05/26/2010 05:12 am ET Updated May 25, 2011

China's Draconian Instructions For Reporting On Google Revealed

The Washington Post (via the China Digital Times) has obtained a copy of the Chinese government's instructions, issued to domestic news sites, for reporting on the Google/China story.

Earlier this week, Google announced that it would stop censoring search results in China--effectively shutting down its search service there--and began redirecting users to Google's uncensored Hong Kong search engine. The move, which runs afoul of Chinese law, has been strongly criticized by Chinese government officials, and the state has moved to block users access to Google's Hong Kong portal.

A few highlights from the government's media guidelines include:

It is not permitted to hold discussions or investigations on the Google topic.

Online programs with experts and scholars on this matter must apply for permission ahead of time. This type of self-initiated program production is strictly forbidden.

All websites please clean up text, images and sound and videos which support Google, dedicate flowers to Google, ask Google to stay, cheer for Google and others have a different tune from government policy.

Do not participate in and report Google's information/press releases.

Only use Central Government main media (website) content; do not use content from other sources.

Read the full list of guidelines here.

As is to be expected, Chinese media outlets have thus far been largely critical of Google's decision to stop censoring search results.

The New York Times reports that a front-page article in the PRC's China Daily newspaper lashed out at Google, questioning whether the company's move was just the beginning of a larger cyberwar.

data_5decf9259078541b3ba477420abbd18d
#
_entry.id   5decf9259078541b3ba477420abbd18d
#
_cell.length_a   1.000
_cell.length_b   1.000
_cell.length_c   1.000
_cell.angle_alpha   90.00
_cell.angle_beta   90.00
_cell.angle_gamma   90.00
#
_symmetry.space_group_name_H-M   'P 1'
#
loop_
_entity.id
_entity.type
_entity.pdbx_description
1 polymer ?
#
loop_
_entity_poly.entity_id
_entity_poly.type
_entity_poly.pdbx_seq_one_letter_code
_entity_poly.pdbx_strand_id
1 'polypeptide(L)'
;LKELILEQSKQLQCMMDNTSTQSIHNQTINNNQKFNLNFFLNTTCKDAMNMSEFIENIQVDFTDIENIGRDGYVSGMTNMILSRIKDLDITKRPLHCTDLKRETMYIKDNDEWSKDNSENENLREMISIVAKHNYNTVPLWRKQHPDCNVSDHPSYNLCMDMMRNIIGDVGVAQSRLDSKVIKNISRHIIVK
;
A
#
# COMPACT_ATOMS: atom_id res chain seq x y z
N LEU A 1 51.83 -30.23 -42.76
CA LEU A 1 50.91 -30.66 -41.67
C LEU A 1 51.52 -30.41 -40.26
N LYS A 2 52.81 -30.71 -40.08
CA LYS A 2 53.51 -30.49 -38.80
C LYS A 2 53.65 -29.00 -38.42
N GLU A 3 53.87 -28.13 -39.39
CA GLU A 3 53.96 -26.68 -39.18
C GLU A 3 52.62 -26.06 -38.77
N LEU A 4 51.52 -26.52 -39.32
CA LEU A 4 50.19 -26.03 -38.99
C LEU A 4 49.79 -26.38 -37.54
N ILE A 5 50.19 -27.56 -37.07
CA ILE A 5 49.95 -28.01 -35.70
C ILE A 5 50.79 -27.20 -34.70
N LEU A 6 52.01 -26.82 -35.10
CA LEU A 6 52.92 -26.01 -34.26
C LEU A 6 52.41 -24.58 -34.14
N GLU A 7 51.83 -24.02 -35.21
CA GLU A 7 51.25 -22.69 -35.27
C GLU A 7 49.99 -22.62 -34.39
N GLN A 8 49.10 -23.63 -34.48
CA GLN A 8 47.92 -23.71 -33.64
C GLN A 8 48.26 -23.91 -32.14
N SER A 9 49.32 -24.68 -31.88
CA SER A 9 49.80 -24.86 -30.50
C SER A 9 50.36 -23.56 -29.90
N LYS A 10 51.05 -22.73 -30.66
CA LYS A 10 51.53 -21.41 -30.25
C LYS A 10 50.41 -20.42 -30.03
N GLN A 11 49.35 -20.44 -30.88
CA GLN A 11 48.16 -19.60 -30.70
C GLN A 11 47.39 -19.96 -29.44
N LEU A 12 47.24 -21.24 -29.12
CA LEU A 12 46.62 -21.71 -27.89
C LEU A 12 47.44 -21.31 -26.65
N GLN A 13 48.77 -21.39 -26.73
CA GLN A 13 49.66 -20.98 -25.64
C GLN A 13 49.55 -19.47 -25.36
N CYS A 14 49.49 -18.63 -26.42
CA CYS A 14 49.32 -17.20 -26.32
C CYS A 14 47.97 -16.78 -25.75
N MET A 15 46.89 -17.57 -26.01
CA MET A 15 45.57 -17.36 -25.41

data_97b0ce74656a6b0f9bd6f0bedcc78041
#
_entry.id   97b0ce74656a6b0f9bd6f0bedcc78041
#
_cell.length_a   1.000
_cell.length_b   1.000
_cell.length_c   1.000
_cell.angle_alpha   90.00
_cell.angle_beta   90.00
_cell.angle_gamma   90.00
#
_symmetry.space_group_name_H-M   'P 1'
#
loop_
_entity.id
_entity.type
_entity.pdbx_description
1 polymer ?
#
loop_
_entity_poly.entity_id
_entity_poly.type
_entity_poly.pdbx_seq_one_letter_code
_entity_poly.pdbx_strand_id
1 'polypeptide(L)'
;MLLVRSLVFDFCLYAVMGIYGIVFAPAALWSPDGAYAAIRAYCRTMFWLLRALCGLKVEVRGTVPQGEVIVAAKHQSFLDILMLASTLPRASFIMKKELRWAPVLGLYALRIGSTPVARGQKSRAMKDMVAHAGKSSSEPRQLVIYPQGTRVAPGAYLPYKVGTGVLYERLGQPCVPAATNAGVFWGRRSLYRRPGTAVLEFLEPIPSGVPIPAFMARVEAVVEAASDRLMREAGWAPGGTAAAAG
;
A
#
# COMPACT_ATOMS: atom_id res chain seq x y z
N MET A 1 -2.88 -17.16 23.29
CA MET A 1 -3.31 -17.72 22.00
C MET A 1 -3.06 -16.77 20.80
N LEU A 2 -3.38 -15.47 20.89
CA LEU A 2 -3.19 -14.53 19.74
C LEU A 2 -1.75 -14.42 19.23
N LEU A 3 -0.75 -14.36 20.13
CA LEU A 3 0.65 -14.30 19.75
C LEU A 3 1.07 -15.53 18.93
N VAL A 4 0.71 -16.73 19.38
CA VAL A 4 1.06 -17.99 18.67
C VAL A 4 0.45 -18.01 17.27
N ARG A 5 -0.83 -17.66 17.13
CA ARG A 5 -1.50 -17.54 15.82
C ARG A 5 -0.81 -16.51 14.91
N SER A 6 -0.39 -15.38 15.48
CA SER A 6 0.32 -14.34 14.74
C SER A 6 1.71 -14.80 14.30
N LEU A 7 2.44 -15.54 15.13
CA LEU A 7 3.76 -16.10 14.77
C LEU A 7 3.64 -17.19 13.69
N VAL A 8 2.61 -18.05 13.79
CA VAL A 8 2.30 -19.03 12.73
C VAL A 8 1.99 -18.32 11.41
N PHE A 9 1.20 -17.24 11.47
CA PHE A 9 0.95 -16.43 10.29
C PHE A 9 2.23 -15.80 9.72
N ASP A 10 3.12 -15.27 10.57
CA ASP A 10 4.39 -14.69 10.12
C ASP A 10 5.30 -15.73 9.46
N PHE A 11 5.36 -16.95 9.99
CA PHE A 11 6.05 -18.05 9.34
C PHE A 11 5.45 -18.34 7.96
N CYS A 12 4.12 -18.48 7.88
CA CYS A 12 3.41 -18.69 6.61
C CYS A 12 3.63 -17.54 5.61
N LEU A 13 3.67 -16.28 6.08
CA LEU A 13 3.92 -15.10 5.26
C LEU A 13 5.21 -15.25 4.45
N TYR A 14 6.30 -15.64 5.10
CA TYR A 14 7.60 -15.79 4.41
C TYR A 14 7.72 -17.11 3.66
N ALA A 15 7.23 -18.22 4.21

The New York Times explains the content of the article:

For Chinese people, Google is not god, and even if it puts on a full-on show about politics and values, it is still not god,'' said a front-page commentary piece. ''In fact, Google is not a virgin when it comes to values. Its cooperation and collusion with the U.S. intelligence and security agencies is well-known."

As for Google's move, the newspaper said: ''All this makes one wonder. Thinking about the United States' big efforts in recent years to engage in Internet war, perhaps this could be an exploratory pre-dawn battle."

A bulletin from China's state-run news outlet Xinhua blasted Google in a post titled 'China says Google breaks promise, totally wrong to stop censoring.'

CCTV ran another piece that accused Google of 'groundlessly accusing the Chinese government of supporting hacker attack [sic]' and warned Google that it 'should not continue to politicalize itself.'

Read about the seven parties that stand to lose the most from Google's China exit, then check out the major consequences of Google's pullout. Get breaking news updates on the Google China standoff here.